# Playing with Annie Perkins’s counting problems

I saw a neat tweet from Annie Perkins last week:

Today I thought it would be fun to play around with this idea with my younger son. First I introduced the 4-person problem and let him think through it. His thought process is a great example of what a kid learning math can look like:

At the end of the last video he’d determined that there were 3 different arrangements of the 4 people sitting around the table. In this video I asked him to find those arrangements:

Next we moved to the 5 person problem:

Finally, having decided that there were 12 different arrangements with the 5 person problem, I asked him to try to write down all 12. This is a good exercise in using counting techniques to make an organized list:

Definitely a fun problem for students, and also a really nice introduction to counting and symmetry. Thanks to Annie for sharing!

# Working with the PCMI books part 2: coloring an octahedron

Last week we got the PCMI books:

Our first project involved a neat problem about understanding the number 0.002002… in different bases:

Playing around with the PCMI books

Today I was looking for another fun problem and found another problem that I thought would make a fun project:

Barbara has an octahedron, and she wants to color its vertices with two different colors. How many different colorings are possible? By “different” we mean that you can’t make one look like the other throu a re-orientation.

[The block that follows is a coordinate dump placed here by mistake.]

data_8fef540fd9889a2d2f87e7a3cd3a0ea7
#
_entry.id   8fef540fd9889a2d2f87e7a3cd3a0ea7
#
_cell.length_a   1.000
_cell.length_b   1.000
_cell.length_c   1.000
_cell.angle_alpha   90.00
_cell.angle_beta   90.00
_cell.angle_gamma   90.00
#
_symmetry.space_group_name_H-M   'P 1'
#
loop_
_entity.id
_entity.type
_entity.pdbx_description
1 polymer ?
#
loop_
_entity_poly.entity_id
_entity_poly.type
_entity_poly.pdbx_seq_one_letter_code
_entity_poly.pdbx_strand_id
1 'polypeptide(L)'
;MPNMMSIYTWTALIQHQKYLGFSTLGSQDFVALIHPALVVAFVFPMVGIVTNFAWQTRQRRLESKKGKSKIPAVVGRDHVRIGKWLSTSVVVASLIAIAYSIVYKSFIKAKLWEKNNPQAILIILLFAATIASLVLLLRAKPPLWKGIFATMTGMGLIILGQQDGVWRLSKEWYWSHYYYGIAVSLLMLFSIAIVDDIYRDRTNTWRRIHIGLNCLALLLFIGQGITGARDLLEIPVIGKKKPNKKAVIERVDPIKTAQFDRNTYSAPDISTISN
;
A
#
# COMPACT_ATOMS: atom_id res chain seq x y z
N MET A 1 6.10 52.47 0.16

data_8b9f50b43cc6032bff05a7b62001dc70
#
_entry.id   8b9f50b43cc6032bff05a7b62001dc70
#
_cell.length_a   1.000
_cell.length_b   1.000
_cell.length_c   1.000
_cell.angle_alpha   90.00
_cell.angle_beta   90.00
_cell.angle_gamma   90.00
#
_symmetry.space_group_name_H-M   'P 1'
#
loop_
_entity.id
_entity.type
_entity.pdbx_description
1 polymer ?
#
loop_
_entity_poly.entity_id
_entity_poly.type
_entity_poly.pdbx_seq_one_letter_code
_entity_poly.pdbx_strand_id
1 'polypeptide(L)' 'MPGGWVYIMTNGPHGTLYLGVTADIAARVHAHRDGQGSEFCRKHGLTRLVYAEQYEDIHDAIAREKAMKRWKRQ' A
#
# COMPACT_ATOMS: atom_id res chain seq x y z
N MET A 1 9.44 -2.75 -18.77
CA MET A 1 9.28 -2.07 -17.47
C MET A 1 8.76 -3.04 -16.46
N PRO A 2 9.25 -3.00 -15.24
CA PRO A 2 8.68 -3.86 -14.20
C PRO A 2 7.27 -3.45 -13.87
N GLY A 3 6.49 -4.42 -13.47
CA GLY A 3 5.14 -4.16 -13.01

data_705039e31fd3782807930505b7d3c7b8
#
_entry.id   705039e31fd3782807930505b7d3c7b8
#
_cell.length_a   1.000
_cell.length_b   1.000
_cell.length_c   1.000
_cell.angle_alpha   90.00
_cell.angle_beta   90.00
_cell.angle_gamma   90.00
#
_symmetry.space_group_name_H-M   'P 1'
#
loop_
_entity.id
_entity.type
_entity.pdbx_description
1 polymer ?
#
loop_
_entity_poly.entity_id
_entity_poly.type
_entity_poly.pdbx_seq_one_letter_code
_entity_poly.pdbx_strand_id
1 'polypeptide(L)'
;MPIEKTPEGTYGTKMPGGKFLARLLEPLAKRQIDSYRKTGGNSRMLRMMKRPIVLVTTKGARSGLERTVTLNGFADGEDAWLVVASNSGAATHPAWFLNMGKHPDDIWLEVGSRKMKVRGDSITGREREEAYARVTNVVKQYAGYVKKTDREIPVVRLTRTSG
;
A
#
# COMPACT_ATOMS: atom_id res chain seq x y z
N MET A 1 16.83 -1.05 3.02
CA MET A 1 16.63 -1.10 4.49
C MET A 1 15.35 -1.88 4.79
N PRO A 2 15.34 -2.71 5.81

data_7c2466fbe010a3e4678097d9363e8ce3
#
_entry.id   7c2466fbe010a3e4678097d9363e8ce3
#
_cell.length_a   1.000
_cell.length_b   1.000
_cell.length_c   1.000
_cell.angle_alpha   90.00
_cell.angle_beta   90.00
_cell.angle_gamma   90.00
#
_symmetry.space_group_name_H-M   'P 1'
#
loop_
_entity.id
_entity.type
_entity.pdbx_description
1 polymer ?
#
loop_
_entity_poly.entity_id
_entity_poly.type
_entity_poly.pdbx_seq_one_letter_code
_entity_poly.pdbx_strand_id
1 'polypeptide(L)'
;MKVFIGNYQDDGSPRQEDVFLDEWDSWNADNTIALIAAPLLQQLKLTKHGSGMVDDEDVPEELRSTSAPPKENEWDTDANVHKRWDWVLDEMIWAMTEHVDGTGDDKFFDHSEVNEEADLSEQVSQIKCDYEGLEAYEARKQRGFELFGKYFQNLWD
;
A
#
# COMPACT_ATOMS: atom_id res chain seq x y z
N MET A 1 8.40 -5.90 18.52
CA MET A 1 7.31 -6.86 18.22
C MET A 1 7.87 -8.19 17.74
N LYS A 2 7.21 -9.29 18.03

I started by introducing the problem and asking the kids what their initial ideas were:

They had a couple of pretty good ideas including some basic ideas about symmetry. Using those ideas we began counting the different colorings:

We counted the cases in which 3 vertices were black and 3 vertices were red. This case proved to be tricky, but going through it slowly got us to the correct answer.

Finally, as a fun little extension, I asked them to find the number of ways to color the faces of a cube with two colors. Having solved the octahedron problem already, this one went pretty quickly, and they even noticed the connection between the two problems ðŸ™‚

I like this problem. I’m glad that the boys were able to see some of the basic ideas. When you add more colors the counting gets much more difficult and some pretty advanced math comes into play. The number of colorings with “n” colors is: